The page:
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Climate Change

The state recently passed a clean energy package that will require the two largest utilities to provide 100 percent clean electricity by 2040. But the utilities don’t have a plan as to how they will achieve the ambitious goal.
Wildfires aren’t caused by forests, but the default approach to fire prevention is to clear them. Climate may be the real problem, and preserving trees a big part of the solution.
Gov. Gavin Newsom requested that residents voluntarily reduce their water usage by 15 percent as the drought worsens. Some wonder if state officials should mandate water restrictions while others think it’s unnecessary.
A new study found that adopting electric vehicles more quickly and increasing the amount of renewable energy could nearly eliminate CO2 emissions from passenger and freight vehicles on Oahu by 2050.
The California governor has asked residents to voluntarily cut their water use by 15 percent as a heat wave exacerbates the state’s drought conditions. Nearly every Bay Area county has enacted an emergency drought declaration.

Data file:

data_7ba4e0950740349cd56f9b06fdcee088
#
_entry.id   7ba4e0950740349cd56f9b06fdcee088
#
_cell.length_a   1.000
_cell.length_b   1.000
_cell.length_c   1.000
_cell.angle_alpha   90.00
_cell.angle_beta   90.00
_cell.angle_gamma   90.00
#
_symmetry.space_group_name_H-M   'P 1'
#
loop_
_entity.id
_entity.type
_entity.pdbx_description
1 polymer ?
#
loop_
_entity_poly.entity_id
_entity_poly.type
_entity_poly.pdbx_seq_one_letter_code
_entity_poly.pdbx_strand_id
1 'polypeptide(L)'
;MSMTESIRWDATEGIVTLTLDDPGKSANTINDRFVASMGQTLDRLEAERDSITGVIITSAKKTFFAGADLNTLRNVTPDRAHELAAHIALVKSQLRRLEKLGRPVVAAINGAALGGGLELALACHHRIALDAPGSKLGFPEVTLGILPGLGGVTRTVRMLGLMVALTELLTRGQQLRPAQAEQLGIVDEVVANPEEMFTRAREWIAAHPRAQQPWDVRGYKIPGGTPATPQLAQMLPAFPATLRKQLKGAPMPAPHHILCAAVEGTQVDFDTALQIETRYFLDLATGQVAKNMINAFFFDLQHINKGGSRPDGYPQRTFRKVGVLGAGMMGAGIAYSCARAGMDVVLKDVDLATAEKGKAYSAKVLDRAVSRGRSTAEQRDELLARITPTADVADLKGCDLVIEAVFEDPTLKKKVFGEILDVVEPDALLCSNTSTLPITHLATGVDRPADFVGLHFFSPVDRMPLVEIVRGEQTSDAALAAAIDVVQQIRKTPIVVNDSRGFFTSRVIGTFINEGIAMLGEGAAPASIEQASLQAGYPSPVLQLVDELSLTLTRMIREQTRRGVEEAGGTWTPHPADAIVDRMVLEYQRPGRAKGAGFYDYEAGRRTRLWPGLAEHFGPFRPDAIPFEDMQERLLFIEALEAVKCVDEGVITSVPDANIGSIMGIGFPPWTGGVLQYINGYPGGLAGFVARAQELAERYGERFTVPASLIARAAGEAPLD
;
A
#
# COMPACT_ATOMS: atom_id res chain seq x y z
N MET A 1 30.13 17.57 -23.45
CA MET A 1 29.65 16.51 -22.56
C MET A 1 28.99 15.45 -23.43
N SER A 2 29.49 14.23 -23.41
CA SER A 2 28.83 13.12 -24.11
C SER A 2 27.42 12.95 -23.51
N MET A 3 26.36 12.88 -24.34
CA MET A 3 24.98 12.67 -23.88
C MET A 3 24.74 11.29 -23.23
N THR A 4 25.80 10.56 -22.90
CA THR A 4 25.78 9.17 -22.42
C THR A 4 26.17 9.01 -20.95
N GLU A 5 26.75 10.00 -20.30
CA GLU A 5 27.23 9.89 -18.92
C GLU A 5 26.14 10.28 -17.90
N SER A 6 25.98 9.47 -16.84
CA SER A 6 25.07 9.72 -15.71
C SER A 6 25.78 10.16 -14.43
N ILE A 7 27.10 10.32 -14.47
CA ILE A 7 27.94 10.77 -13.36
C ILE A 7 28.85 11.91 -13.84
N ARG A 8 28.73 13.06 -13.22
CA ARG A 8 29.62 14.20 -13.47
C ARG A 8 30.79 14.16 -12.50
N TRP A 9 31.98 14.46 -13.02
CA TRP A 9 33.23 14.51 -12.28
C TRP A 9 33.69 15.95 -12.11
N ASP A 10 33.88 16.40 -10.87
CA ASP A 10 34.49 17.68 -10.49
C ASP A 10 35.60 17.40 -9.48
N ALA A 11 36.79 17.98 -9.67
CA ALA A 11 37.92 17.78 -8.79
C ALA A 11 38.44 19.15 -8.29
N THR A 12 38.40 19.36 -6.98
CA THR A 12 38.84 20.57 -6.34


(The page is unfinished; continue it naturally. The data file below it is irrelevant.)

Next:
The transportation sector accounts for 29 percent of the state’s greenhouse gas emissions and switching freight trains from diesel to electricity could significantly reduce that measure. But officials predict the changeover could be costly.
In a major shift, groundwater, once considered private and free, is now labeled as a shared resource, according to state law. Aquifer managers must submit sustainability plans and use meters as drought conditions worsen.
Five years after winning the Smart City competition, Columbus, Ohio, now believes it is better equipped than other cities to address EV implementation, climate change and the digital divide.
While electric vehicles aren’t emissions-free, experts insist they create significantly less pollution than gas-powered vehicles. But ensuring the power grid can handle the switch to EVs is a complicated task.
The legislative package addresses wildfire prevention, workforce training, disaster relief and wetland protection. The state is already spending $536 million on fire-prevention projects.